N.D. Economy Goes Against The Grain While most states are feeling the effects of the national recession, North Dakota has so far escaped relatively unscathed. It continues to have a growing economy, a low unemployment rate and a $1.2 billion budget surplus.
NPR logo

N.D. Economy Goes Against The Grain

  • Download
  • <iframe src="https://www.npr.org/player/embed/99763951/99763914" width="100%" height="290" frameborder="0" scrolling="no" title="NPR embedded audio player">
  • Transcript
N.D. Economy Goes Against The Grain

N.D. Economy Goes Against The Grain

  • Download
  • <iframe src="https://www.npr.org/player/embed/99763951/99763914" width="100%" height="290" frameborder="0" scrolling="no" title="NPR embedded audio player">
  • Transcript


Well, times are tough in Michigan and almost everywhere else, but that's not true for every state. Dave Thompson of Prairie Public Radio has the story of one state with an overflowing treasury.

(Soundbite of State of the State address)

Governor JOHN HOEVEN (Republican, North Dakota): Ladies and gentlemen, the state of our state is strong.

(Soundbite of applause)

DAVE THOMPSON: That's North Dakota Governor John Hoeven, delivering his early January State of the State address. Compared with other states, North Dakota is doing quite well. The state has a $1.3 billion surplus. It has low unemployment. And the economy continues to expand.

Mr. SHANE GOETTLE (Director, North Dakota's Department of Commerce): Well, we're not unaffected by the national recession and the global recession. North Dakota is faring much better than other states.

THOMPSON: Shane Goettle is North Dakota's director of commerce. He says one big reason the state is doing so well is it diversified its economy.

Mr. GOETTLE: Whether it's energy or value-added agriculture, the commodity prices have been good. That's helped boost up Main Street. Tourism's been good with Canadian traffic coming down across the border this year, and that helped boost up retail. And even with - in the energy sector, we've got a lot of diversity, as well. We've been focused on both traditionals and renewables.

THOMPSON: During the late 1980s when farm prices were dropping and farm foreclosures rising, the state embarked on a plan to diversify the economy by supporting agricultural processing, attracting high-tech business, and touting the state's quality of life and low cost of living. It also encouraged instate entrepreneurs. That led to the Great Plains Software company, which is now a part of Microsoft. In fact, it's the second largest Microsoft facility in the U.S., sitting on 80 acres in south Fargo. Even with today's announcement of layoffs, Microsoft is still expanding here, although a small percentage of jobs in Fargo will likely be affected.

Mr. DON MORTON (Site Leader, Microsoft Fargo Campus): We have close to 1,600 people in Fargo.

THOMPSON: Don Morton is site leader for the Microsoft Fargo campus.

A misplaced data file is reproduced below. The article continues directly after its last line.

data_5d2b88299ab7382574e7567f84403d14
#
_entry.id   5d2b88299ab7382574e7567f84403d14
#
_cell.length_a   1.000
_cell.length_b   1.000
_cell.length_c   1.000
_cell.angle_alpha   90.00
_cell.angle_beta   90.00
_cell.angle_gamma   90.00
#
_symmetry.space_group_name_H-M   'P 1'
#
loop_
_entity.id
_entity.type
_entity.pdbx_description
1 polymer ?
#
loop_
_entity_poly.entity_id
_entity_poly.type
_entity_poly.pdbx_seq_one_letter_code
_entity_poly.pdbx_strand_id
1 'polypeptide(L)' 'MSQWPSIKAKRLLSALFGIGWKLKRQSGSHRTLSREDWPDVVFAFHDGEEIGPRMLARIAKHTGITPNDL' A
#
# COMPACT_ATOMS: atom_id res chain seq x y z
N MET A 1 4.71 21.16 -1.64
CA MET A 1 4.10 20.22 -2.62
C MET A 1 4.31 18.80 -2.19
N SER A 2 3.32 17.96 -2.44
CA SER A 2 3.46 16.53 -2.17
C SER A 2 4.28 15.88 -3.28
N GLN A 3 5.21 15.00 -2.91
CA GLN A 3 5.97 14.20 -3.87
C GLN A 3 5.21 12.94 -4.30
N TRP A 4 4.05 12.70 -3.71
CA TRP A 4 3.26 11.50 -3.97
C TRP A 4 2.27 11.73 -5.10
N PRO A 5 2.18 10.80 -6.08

Mr. MORTON: We're adding 60,000-square-foot addition onto our original building, and we're adding a brand new office - a brand new 120,000-square-foot office building.

THOMPSON: Morton said the Midwest and especially North Dakota is a low-cost place to do business.

Mr. MORTON: We also have very high productivity and very low attrition. Attrition is what really hurts a company, in particular a technology company where you have to do a lot of training. There's a lot of learning. High attrition is very costly.

THOMPSON: North Dakota has also seen tremendous growth in energy, specifically oil production. Lynn Helms is North Dakota's Mineral Resources Director.

Mr. LYNN HELMS (Director, Department of Mineral Resources, North Dakota): We happened to be located above the largest onshore oil resource that the USGS has ever evaluated in the lower 48 states.

THOMPSON: Helms is talking about the Bakken Shale Formation. The Federal government estimates it holds more than four billion barrels of recoverable oil. North Dakota's economy is also benefiting from some smart banking decisions. The state's lenders generally did not make subprime mortgage loans and still have money to lend. But business and government leaders say North Dakota will still likely feel the effects of the national recession, though not as harshly as other states. State Budget Director Pam Sharp says she's watching the consumer confidence index.

Ms. PAM SHARP (Director, Office of Management and Budget, North Dakota): In North Dakota, as well as the rest of the nation, people have lost money in their 401(k) accounts, their investments. And people could start feeling - because their investments have decreased - they could start feeling like they don't want to spend as much money. And so we're kind of watching to see if that happens. We have not seen any indication of that here in North Dakota.

THOMPSON: Business leaders here say they're optimistic that North Dakota will hold its own in the recession and be likely to come out of it even stronger. For NPR News, I'm Dave Thompson in Bismarck, North Dakota.

Copyright © 2009 NPR. All rights reserved. Visit our website terms of use and permissions pages at www.npr.org for further information.

NPR transcripts are created on a rush deadline by Verb8tm, Inc., an NPR contractor, and produced using a proprietary transcription process developed with NPR. This text may not be in its final form and may be updated or revised in the future. Accuracy and availability may vary. The authoritative record of NPR’s programming is the audio record.